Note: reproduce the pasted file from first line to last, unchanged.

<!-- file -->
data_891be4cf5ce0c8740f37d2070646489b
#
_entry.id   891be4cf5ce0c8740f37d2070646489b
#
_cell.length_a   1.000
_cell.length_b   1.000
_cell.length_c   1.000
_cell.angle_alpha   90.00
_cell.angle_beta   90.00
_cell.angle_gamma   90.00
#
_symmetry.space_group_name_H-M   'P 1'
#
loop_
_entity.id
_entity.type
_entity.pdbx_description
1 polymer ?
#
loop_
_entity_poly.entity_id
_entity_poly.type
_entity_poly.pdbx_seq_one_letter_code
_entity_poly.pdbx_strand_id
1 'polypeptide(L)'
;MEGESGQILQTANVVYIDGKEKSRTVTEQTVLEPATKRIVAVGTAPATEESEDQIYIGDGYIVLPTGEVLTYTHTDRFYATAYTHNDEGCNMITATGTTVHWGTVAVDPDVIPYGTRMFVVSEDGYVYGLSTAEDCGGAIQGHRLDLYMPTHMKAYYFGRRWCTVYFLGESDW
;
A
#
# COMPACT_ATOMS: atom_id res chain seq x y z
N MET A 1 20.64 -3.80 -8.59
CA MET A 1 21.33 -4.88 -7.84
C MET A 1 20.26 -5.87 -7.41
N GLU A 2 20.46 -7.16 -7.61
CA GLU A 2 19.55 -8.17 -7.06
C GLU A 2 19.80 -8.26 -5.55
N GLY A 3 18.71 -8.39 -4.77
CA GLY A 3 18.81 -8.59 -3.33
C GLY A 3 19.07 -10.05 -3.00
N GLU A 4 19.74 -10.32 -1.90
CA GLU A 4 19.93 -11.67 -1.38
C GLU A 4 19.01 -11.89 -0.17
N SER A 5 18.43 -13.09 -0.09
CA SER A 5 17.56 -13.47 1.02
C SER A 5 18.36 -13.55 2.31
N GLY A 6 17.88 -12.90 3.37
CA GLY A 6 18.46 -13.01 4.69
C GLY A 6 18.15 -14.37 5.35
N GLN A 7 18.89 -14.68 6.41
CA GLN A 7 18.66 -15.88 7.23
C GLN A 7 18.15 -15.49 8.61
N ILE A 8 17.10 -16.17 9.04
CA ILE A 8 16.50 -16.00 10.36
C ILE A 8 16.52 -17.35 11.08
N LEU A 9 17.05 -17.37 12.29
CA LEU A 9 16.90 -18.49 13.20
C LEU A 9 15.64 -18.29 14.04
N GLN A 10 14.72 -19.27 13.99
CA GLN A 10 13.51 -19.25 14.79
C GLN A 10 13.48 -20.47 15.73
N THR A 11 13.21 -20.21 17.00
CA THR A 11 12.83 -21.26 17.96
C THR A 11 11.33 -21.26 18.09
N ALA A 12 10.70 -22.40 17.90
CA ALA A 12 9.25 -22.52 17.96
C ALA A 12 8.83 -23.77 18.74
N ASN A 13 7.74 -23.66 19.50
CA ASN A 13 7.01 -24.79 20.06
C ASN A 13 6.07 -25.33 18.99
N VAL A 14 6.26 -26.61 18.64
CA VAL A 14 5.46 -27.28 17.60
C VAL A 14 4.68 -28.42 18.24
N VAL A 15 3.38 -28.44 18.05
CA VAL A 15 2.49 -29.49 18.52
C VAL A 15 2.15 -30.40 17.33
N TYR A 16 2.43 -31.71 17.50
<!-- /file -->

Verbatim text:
data_891be4cf5ce0c8740f37d2070646489b
#
_entry.id   891be4cf5ce0c8740f37d2070646489b
#
_cell.length_a   1.000
_cell.length_b   1.000
_cell.length_c   1.000
_cell.angle_alpha   90.00
_cell.angle_beta   90.00
_cell.angle_gamma   90.00
#
_symmetry.space_group_name_H-M   'P 1'
#
loop_
_entity.id
_entity.type
_entity.pdbx_description
1 polymer ?
#
loop_
_entity_poly.entity_id
_entity_poly.type
_entity_poly.pdbx_seq_one_letter_code
_entity_poly.pdbx_strand_id
1 'polypeptide(L)'
;MEGESGQILQTANVVYIDGKEKSRTVTEQTVLEPATKRIVAVGTAPATEESEDQIYIGDGYIVLPTGEVLTYTHTDRFYATAYTHNDEGCNMITATGTTVHWGTVAVDPDVIPYGTRMFVVSEDGYVYGLSTAEDCGGAIQGHRLDLYMPTHMKAYYFGRRWCTVYFLGESDW
;
A
#
# COMPACT_ATOMS: atom_id res chain seq x y z
N MET A 1 20.64 -3.80 -8.59
CA MET A 1 21.33 -4.88 -7.84
C MET A 1 20.26 -5.87 -7.41
N GLU A 2 20.46 -7.16 -7.61
CA GLU A 2 19.55 -8.17 -7.06
C GLU A 2 19.80 -8.26 -5.55
N GLY A 3 18.71 -8.39 -4.77
CA GLY A 3 18.81 -8.59 -3.33
C GLY A 3 19.07 -10.05 -3.00
N GLU A 4 19.74 -10.32 -1.90
CA GLU A 4 19.93 -11.67 -1.38
C GLU A 4 19.01 -11.89 -0.17
N SER A 5 18.43 -13.09 -0.09
CA SER A 5 17.56 -13.47 1.02
C SER A 5 18.36 -13.55 2.31
N GLY A 6 17.88 -12.90 3.37
CA GLY A 6 18.46 -13.01 4.69
C GLY A 6 18.15 -14.37 5.35
N GLN A 7 18.89 -14.68 6.41
CA GLN A 7 18.66 -15.88 7.23
C GLN A 7 18.15 -15.49 8.61
N ILE A 8 17.10 -16.17 9.04
CA ILE A 8 16.50 -16.00 10.36
C ILE A 8 16.52 -17.35 11.08
N LEU A 9 17.05 -17.37 12.29
CA LEU A 9 16.90 -18.49 13.20
C LEU A 9 15.64 -18.29 14.04
N GLN A 10 14.72 -19.27 13.99
CA GLN A 10 13.51 -19.25 14.79
C GLN A 10 13.48 -20.47 15.73
N THR A 11 13.21 -20.21 17.00
CA THR A 11 12.83 -21.26 17.96
C THR A 11 11.33 -21.26 18.09
N ALA A 12 10.70 -22.40 17.90
CA ALA A 12 9.25 -22.52 17.96
C ALA A 12 8.83 -23.77 18.74
N ASN A 13 7.74 -23.66 19.50
CA ASN A 13 7.01 -24.79 20.06
C ASN A 13 6.07 -25.33 18.99
N VAL A 14 6.26 -26.61 18.64
CA VAL A 14 5.46 -27.28 17.60
C VAL A 14 4.68 -28.42 18.24
N VAL A 15 3.38 -28.44 18.05
CA VAL A 15 2.49 -29.49 18.52
C VAL A 15 2.15 -30.40 17.33
N TYR A 16 2.43 -31.71 17.50